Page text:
IOM report recommends more education, fewer practice restrictions for APNs
A report released Oct. 5 by the Institute of Medicine and Robert Wood Johnson Foundation recommends elevating the role of nurses in the health care system to care for an influx of patients expected as the government rolls out provisions of the federal health reform law.
“The Future of Nursing: Leading Change, Advancing Health,” initiates a two-year project that will serve as a “blueprint for the future of nursing.” Through four main suggestions, the report calls for the transformation of nursing education and the removal of practice restrictions from nursing professionals.
The report begins by addressing individual state laws that govern licensed nurses’ scope of practice and dictate the extent of patient care they can safely provide under their education and training. Of the 3 million nurses in the country, a majority are registered nurses. However, the report focuses its recommendations towards one segment of the nursing profession: advanced practice nurses. There are about 250,000 APNs in the United States. Regulations on the scope of practice of APNs vary by state. Texas is one of 36 states that require collaboration between a nurse and physician for diagnosis, treatment, and prescribing of pharmaceuticals. These are the practice restrictions the IOM committee suggests should be updated with incentives provided by the federal government for state reforms.
“The Future of Nursing” goes on to recommend that nurses should achieve a higher level of education and training through an improved education system that promotes academic progression. It argues that nursing education can be improved to provide a seamless transition into higher degree programs. In addition, the authors recommend training nurses and doctors together to foster collaborative practice environments in the future.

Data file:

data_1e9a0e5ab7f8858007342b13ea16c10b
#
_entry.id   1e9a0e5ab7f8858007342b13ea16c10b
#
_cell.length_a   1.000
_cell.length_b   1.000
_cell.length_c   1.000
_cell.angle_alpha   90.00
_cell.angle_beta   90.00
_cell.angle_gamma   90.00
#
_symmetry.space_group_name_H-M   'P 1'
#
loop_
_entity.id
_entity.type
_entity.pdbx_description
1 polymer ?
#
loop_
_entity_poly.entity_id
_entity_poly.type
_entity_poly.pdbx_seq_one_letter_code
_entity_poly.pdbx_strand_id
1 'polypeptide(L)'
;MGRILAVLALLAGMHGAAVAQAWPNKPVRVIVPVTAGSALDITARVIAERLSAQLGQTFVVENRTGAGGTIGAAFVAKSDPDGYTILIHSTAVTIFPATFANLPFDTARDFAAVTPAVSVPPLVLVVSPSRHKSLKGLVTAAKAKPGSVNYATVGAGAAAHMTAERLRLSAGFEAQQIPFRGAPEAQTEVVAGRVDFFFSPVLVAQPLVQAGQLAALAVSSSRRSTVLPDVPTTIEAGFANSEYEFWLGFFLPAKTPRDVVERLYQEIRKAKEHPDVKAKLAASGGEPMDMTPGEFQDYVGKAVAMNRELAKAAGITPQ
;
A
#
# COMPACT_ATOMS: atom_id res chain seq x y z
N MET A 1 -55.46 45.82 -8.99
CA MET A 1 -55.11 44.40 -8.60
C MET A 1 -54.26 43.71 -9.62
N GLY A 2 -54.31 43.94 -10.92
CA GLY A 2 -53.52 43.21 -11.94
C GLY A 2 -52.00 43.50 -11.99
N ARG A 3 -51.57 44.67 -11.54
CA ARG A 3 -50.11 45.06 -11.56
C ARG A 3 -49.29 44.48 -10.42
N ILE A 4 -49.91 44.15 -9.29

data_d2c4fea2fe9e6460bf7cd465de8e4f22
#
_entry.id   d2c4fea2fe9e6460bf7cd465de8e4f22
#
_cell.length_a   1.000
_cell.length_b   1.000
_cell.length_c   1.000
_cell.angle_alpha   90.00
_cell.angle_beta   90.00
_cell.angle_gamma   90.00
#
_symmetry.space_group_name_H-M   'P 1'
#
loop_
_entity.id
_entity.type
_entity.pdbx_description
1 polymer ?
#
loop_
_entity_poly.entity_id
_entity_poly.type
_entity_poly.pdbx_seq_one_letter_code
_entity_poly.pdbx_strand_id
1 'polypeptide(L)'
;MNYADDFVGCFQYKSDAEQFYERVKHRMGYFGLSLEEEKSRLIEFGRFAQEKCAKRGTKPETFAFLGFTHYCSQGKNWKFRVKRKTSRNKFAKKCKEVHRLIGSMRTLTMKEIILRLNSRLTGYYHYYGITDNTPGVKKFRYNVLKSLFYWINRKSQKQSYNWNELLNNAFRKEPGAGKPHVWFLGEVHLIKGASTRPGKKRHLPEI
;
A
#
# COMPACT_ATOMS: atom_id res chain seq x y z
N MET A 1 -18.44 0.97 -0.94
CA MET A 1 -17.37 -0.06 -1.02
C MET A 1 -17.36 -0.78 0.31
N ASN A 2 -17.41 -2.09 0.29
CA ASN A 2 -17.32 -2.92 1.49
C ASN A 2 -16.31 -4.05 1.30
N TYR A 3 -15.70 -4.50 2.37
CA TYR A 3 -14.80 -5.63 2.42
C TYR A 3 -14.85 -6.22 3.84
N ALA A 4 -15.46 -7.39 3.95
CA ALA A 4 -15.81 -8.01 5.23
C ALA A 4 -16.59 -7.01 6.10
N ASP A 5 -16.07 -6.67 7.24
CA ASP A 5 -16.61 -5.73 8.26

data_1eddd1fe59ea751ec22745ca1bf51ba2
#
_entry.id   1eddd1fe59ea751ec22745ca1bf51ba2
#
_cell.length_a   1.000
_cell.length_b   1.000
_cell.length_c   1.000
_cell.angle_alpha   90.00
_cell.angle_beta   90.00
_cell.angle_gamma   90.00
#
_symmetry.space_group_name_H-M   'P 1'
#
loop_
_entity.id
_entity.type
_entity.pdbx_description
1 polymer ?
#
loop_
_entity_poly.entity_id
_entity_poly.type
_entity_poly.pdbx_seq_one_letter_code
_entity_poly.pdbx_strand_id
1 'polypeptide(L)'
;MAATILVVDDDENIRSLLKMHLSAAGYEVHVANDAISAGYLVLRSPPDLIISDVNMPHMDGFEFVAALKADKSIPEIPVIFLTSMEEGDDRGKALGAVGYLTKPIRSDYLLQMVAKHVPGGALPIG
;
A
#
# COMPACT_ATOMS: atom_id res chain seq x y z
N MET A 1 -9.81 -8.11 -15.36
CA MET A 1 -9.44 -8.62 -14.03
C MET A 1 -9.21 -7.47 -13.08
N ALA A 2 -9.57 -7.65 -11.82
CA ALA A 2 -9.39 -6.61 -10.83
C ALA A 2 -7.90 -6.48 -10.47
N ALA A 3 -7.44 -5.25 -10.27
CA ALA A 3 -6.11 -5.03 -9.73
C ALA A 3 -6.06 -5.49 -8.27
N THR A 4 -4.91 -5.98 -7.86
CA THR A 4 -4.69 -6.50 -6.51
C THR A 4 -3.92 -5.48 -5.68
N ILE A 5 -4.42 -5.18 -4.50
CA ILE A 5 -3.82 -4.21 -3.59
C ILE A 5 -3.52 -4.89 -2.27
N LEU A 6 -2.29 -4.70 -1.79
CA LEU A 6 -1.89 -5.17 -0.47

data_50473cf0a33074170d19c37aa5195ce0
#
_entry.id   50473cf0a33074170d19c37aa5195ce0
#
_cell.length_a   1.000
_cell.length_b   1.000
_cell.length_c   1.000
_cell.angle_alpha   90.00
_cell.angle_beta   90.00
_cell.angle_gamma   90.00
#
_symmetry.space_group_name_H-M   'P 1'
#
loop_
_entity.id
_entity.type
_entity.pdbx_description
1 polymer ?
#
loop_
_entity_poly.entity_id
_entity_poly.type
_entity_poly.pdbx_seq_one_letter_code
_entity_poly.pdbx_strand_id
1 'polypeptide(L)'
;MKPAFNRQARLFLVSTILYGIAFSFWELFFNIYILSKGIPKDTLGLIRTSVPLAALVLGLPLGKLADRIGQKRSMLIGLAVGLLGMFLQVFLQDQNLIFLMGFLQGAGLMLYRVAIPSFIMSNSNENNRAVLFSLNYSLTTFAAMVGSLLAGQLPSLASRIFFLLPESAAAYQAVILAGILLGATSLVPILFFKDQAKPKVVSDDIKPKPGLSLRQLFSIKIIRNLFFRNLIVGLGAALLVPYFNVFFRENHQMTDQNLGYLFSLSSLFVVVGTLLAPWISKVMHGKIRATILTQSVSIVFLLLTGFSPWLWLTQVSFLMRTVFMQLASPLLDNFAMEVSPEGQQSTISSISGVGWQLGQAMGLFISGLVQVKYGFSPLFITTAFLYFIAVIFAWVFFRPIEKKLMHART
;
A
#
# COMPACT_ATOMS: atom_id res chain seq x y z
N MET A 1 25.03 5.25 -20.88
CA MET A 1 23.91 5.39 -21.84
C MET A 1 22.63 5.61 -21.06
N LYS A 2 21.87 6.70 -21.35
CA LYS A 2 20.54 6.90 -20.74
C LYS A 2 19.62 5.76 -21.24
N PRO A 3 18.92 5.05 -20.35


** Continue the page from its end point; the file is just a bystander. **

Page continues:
Third, the IOM report argues that nurses should be considered full partners with physicians and other health care peers in an effort to “cultivate and promote leaders within the nursing profession—from the front lines of care to the boardroom.” This partnership would give nurses more responsibility in system maintenance, improvement plans, and goal-setting. Promoting leadership development would start in nursing school.
The final IOM argument focuses on creating a system of comprehensive health industry data. This encompasses the types of health care professionals currently in the industry, the number available now, and what will be required in the future to aid the progression of nursing professionals.
In a interview with AAFP News Now, AAFP President Roland Goertz, M.D., M.B.A., of Waco, advocates physicians and nurses working together “in an integrated practice arrangement under the direction and responsible supervision of a practicing, licensed physician.”
Goertz criticizes the study for ignoring the majority of nursing professionals and focusing on APNs. “Nursing, as a whole, is not just about advanced practice nursing. In my community, the largest need from a nurse staffing standpoint is not advanced nursing degree people but bedside nursing—nursing that works side-by-side with teams of practices in the area.”
To view the IOM report and accompanying press release, go to the report secion of the IOM website. For Academy coverage, read TAFP President Melissa Gerdes’, M.D., reaction to the study in an Oct. 7 TAFP news story, and the ANN story mentioned above. For more information on different professionals’ scope of practice, browse an extensive list of scope resources on AAFP’s website, www.aafp.org/online/en/home/media/kits/fp-np.html.
By Melissa Ayala, TAFP publications intern - Fall 2010